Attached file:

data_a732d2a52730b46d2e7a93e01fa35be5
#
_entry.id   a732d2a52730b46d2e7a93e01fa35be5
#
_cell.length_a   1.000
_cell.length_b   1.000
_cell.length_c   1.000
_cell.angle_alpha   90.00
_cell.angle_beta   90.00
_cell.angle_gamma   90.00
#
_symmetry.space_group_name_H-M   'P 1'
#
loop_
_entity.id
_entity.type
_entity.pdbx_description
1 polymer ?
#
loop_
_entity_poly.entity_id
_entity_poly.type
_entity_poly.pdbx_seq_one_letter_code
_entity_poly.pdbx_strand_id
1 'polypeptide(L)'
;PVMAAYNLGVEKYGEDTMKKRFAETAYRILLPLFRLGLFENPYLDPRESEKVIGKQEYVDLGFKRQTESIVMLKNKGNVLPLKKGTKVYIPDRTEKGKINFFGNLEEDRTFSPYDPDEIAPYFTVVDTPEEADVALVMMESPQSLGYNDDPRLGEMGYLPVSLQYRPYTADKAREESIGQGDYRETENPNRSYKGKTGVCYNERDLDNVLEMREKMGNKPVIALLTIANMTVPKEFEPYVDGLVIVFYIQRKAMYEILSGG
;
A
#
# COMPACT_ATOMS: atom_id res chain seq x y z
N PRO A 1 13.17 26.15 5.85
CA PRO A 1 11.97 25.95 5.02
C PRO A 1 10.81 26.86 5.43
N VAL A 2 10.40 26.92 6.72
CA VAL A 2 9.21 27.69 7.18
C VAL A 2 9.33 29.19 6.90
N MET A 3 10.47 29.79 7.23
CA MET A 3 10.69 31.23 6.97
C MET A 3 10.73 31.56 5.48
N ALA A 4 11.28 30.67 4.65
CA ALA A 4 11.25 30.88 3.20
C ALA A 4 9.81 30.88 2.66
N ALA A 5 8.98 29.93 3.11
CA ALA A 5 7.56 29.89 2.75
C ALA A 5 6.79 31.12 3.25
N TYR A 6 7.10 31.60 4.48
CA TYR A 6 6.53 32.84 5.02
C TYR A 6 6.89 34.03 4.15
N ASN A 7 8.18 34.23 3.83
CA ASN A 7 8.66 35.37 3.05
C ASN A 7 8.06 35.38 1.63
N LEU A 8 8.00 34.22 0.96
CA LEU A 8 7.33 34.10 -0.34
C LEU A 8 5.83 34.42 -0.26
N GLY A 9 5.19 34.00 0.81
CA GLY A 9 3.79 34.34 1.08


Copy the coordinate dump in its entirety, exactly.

data_a732d2a52730b46d2e7a93e01fa35be5
#
_entry.id   a732d2a52730b46d2e7a93e01fa35be5
#
_cell.length_a   1.000
_cell.length_b   1.000
_cell.length_c   1.000
_cell.angle_alpha   90.00
_cell.angle_beta   90.00
_cell.angle_gamma   90.00
#
_symmetry.space_group_name_H-M   'P 1'
#
loop_
_entity.id
_entity.type
_entity.pdbx_description
1 polymer ?
#
loop_
_entity_poly.entity_id
_entity_poly.type
_entity_poly.pdbx_seq_one_letter_code
_entity_poly.pdbx_strand_id
1 'polypeptide(L)'
;PVMAAYNLGVEKYGEDTMKKRFAETAYRILLPLFRLGLFENPYLDPRESEKVIGKQEYVDLGFKRQTESIVMLKNKGNVLPLKKGTKVYIPDRTEKGKINFFGNLEEDRTFSPYDPDEIAPYFTVVDTPEEADVALVMMESPQSLGYNDDPRLGEMGYLPVSLQYRPYTADKAREESIGQGDYRETENPNRSYKGKTGVCYNERDLDNVLEMREKMGNKPVIALLTIANMTVPKEFEPYVDGLVIVFYIQRKAMYEILSGG
;
A
#
# COMPACT_ATOMS: atom_id res chain seq x y z
N PRO A 1 13.17 26.15 5.85
CA PRO A 1 11.97 25.95 5.02
C PRO A 1 10.81 26.86 5.43
N VAL A 2 10.40 26.92 6.72
CA VAL A 2 9.21 27.69 7.18
C VAL A 2 9.33 29.19 6.90
N MET A 3 10.47 29.79 7.23
CA MET A 3 10.69 31.23 6.97
C MET A 3 10.73 31.56 5.48
N ALA A 4 11.28 30.67 4.65
CA ALA A 4 11.25 30.88 3.20
C ALA A 4 9.81 30.88 2.66
N ALA A 5 8.98 29.93 3.11
CA ALA A 5 7.56 29.89 2.75
C ALA A 5 6.79 31.12 3.25
N TYR A 6 7.10 31.60 4.48
CA TYR A 6 6.53 32.84 5.02
C TYR A 6 6.89 34.03 4.15
N ASN A 7 8.18 34.23 3.83
CA ASN A 7 8.66 35.37 3.05
C ASN A 7 8.06 35.38 1.63
N LEU A 8 8.00 34.22 0.96
CA LEU A 8 7.33 34.10 -0.34
C LEU A 8 5.83 34.42 -0.26
N GLY A 9 5.19 34.00 0.81
CA GLY A 9 3.79 34.34 1.08